Ask Your Preacher
Why did God want all the older generation to die off (wander for forty years in the wilderness), and the younger generation with Joshua go into the promise land?
A Question For The Ages
Dear A Question For The Ages,
Numbers 14 explains why God had the first generation of Jews that left Egypt wander in the wilderness for forty years. God was punishing them for their lack of faith in Him. When Moses sent forty spies to investigate the land of Canaan, the majority of those spies came back and said that it was impossible to conquer the land. The people were afraid, murmured against God, and planned on returning to Egypt (Num 14:3-4).
God was incensed by their cowardice, lack of faith, and grumbling (Num 14:27). He decided to punish that generation by having them all die in the wilderness (Num 14:33-34), and their children became the ones to conquer the land (Num 14:31).
Gen 47:22 and 26 state that “the only land he [Joseph] did not buy was the land belonging to the priests.” Who were these priests?
Real Estate Agent
Dear Real Estate Agent,
The priests referred to in Gen. 47:22 and 26 are the Egyptian priests. Pharaoh had granted his priests food during the famine, so they had no need to sell their land to avoid starvation.
I'm looking for a passage in the Bible I think I read some time ago. It's where someone's eyes were opened to the spirit world of angels and demons and spiritual warfare. Can you tell me where this is found? Or did I just imagine it?
Dear Looking Around,
The story you are most likely thinking of is Elisha praying that his servant’s eyes would be opened, so he might see the angelic army protecting them. In 2 Kgs 6:14-15, the king of Syria sent an entire army to surround the city and capture Elisha, and his servant turned to him in fear and asked what they should do. Elisha told him that there was nothing to fear for those who were with them were greater than the Syrian army (2 Kgs 6:16). Elisha prayed that God would open his eyes, so he could see the chariots of fire and heavenly horseman protecting them (2 Kgs 6:17-18).
If Adam and Eve were the first and only people on the planet, then how did their children have children if there were no other children around? Yes, incest is an option (which is against the Bible), but their children's children would have had defects.
All My Children
Dear All My Children,
Eve is the mother of all living (Gen 3:20). In the beginning, there were only Adam and Eve. Adam and Eve had multiple children (Gen 5:3-4). It is morally repugnant in today’s society for someone to marry his sister, but it wasn’t that way in the beginning. In the beginning, they had no other choice. God told the family of Adam to “go forth and multiply” (Gen 1:28). When Adam’s sons and daughters intermarried, they fulfilled God’s command.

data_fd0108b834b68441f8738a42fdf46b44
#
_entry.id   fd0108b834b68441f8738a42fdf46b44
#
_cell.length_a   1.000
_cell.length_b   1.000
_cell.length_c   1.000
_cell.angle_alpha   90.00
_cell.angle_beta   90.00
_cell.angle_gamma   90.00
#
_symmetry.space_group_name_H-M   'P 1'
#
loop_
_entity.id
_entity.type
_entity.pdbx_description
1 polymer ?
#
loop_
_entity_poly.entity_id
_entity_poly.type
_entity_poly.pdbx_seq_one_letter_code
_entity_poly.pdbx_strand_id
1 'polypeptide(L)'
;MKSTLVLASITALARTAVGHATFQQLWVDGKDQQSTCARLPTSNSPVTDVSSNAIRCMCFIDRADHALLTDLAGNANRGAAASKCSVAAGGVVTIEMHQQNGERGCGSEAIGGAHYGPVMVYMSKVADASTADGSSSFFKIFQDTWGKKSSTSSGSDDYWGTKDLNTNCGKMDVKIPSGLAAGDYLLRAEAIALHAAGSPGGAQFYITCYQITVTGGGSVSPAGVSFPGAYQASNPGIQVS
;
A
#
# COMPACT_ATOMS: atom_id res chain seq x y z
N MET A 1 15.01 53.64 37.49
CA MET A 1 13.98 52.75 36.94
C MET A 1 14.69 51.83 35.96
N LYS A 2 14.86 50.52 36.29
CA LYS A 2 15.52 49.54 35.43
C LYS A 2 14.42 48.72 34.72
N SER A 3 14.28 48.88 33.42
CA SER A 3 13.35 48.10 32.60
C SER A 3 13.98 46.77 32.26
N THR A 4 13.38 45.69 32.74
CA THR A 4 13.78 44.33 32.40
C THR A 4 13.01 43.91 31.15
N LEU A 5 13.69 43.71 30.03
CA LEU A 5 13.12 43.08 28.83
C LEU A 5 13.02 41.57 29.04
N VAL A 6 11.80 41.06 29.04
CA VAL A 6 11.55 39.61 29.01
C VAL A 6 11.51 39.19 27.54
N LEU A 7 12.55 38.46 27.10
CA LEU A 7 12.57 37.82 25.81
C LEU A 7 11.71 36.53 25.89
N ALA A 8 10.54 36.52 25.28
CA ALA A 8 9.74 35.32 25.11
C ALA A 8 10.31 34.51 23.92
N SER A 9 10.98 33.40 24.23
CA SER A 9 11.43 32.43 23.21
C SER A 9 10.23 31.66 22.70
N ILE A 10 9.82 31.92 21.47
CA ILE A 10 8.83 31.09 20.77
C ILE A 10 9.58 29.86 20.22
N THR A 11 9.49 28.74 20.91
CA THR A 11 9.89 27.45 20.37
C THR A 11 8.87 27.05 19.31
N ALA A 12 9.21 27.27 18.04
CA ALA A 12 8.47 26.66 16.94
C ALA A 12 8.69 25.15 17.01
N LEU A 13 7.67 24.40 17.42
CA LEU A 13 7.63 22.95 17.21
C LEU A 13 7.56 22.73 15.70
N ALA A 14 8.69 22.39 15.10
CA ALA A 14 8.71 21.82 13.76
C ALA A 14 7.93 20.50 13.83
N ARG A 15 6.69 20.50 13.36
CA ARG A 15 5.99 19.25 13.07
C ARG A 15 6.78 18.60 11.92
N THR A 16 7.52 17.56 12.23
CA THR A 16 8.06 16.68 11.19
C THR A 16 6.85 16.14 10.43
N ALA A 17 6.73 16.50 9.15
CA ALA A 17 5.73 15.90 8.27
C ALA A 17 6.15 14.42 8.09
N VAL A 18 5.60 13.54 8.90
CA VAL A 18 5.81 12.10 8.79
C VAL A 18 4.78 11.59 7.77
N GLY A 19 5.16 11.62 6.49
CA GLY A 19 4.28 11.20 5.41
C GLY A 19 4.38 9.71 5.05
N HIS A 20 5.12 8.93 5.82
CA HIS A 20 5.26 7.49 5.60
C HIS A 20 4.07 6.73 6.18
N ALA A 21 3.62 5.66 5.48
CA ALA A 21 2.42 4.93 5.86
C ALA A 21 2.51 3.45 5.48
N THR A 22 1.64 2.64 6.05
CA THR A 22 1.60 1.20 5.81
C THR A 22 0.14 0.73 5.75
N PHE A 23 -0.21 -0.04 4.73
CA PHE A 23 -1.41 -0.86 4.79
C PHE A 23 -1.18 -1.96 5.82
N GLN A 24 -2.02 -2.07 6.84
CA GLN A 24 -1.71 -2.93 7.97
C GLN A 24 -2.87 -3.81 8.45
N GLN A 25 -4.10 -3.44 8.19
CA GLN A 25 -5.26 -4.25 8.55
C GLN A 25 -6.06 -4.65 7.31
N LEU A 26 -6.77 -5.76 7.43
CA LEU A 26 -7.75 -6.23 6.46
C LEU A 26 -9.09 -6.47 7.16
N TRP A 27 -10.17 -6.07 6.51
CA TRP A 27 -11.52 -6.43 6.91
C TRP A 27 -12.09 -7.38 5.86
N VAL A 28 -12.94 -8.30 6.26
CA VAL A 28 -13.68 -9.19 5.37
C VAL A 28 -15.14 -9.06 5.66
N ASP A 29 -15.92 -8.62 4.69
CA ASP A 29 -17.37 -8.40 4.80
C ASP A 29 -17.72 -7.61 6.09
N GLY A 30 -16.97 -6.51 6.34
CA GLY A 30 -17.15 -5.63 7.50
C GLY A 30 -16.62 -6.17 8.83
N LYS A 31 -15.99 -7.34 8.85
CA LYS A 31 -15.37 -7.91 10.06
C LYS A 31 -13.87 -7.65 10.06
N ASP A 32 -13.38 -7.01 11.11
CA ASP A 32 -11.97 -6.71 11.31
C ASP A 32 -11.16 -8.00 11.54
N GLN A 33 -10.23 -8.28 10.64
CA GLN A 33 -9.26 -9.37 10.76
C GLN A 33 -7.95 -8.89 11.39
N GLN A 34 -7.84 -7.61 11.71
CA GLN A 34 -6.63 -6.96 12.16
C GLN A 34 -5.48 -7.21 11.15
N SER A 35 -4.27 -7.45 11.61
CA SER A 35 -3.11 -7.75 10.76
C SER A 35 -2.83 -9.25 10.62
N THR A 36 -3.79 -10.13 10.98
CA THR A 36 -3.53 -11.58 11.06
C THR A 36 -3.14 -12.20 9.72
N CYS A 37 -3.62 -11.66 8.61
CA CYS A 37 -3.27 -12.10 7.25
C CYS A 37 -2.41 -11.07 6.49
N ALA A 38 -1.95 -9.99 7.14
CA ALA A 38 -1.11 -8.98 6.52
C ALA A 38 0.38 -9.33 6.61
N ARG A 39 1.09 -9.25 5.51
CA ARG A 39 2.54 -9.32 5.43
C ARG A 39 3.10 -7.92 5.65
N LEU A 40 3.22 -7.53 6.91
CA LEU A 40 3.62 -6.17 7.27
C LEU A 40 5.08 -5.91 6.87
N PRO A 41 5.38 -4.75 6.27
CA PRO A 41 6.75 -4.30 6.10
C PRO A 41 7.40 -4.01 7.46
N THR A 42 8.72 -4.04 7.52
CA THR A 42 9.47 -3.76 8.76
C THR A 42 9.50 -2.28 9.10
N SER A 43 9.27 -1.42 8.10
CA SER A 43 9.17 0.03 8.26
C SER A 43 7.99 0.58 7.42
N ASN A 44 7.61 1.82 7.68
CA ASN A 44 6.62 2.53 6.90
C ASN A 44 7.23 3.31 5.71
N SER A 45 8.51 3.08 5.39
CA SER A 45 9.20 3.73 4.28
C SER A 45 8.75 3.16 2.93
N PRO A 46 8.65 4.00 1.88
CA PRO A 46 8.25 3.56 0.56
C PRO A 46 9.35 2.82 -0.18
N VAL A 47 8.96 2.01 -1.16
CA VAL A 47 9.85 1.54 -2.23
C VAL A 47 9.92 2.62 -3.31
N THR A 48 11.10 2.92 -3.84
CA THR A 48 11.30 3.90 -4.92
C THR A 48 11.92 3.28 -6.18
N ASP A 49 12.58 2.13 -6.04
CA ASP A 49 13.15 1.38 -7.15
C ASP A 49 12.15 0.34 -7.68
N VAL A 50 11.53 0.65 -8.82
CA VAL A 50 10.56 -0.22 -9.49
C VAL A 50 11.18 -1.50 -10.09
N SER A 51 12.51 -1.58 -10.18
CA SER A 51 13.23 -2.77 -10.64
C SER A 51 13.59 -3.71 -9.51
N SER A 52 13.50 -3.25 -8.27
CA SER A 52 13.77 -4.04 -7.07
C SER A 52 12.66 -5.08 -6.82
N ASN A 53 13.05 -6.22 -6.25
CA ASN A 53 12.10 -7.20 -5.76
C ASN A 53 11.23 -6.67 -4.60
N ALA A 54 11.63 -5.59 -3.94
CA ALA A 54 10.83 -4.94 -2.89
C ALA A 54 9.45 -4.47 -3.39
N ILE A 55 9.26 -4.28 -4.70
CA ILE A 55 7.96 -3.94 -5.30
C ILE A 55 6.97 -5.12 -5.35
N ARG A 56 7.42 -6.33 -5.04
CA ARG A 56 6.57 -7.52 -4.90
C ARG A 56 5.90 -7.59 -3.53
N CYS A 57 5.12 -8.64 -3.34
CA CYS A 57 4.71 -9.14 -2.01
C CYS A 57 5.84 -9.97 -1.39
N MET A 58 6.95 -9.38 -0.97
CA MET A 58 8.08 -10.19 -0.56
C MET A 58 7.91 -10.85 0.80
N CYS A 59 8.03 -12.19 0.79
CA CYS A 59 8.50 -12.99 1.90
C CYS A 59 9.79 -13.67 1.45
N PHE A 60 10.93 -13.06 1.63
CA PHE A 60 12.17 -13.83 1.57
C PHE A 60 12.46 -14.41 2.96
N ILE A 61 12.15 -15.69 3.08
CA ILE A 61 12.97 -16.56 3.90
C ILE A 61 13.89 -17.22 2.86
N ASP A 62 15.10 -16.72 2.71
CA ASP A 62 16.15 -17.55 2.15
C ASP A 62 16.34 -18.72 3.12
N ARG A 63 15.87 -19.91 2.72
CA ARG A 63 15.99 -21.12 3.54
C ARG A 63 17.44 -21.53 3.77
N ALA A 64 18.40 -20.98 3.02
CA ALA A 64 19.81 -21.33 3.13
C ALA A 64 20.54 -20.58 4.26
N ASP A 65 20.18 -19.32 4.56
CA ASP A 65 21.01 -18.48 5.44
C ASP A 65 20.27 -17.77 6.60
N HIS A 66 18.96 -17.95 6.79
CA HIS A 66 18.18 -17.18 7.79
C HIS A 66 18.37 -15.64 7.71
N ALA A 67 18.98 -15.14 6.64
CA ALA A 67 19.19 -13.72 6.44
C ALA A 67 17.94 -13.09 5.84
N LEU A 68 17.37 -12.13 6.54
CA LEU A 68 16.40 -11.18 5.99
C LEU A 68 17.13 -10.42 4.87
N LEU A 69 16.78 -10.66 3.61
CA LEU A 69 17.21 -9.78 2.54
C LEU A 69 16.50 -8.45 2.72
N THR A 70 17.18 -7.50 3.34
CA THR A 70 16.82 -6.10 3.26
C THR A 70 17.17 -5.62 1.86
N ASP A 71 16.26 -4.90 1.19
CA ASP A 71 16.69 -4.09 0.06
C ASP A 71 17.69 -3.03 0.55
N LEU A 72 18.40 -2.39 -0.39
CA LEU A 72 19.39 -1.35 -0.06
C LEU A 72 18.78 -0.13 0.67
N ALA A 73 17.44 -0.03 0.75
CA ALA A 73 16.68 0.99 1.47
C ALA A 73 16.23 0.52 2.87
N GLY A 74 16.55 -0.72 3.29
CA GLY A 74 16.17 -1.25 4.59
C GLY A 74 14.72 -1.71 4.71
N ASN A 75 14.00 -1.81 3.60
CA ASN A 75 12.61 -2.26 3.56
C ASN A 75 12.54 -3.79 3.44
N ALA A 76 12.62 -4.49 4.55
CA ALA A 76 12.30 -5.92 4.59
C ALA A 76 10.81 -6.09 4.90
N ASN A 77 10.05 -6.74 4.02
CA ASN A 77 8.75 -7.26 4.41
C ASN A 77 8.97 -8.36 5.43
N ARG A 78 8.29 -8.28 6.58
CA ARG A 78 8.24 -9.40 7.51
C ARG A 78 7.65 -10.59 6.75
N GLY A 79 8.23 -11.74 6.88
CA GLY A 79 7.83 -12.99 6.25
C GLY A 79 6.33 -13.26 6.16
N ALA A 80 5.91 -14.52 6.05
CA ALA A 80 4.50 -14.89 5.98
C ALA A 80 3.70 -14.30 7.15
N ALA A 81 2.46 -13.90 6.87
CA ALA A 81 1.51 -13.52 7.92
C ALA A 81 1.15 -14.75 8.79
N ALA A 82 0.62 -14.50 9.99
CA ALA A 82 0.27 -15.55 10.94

Today, we worry about children having deformities if the mother and father are too closely related. This is because of genetic mutations and defects in our DNA. Adam and Eve wouldn’t have had these defects. When God made Adam and Eve, they were genetically perfect, and their descendants wouldn’t have had to worry about hereditary deformities. God didn’t prohibit close intermarriage until almost 2,500 years after Adam and Eve (Lev 18:9-17); it took that long for genetic mutations to increase enough to become a real issue.
What were king David’s good attributes, and what were his bad ones?
Pros And Cons
Dear Pros And Cons,
That is the kind of question that is hard to answer because David, like all people, was a complicated man with a long list of strengths and weaknesses. Since it would take a novel to describe the intricacies of David’s character, we will focus on what God says was David’s greatest strength and what He said was David’s greatest weakness.
David’s greatest strength was that He was a man after God’s own heart. God specifically chose to make David king because of David’s attitude and faithfulness (1 Sam 13:14). David didn’t always make good decisions, but he looked at the world through the eyes of a man that wanted to do what God said. When David took on Goliath, he had courage because he saw Goliath’s immorality instead of Goliath’s size (1 Sam 17:45-47). David sought to follow God’s laws and let God’s Will be his guide.
David’s greatest weakness was his sin with Bathsheba. In 2 Sam 11, David yielded to temptation and slept with another man’s wife and then attempt to cover it up by having her husband killed. David allowed his power as king to cloud his judgment, and he fell into a tangled web of his own creation.
However, in the end, David received forgiveness because when Nathan confronted him with his sin, David’s heart shone through. Instead of denying the sin or killing the messenger, David uttered the humble words, “I have sinned against Jehovah.” (2 Sam 12:13)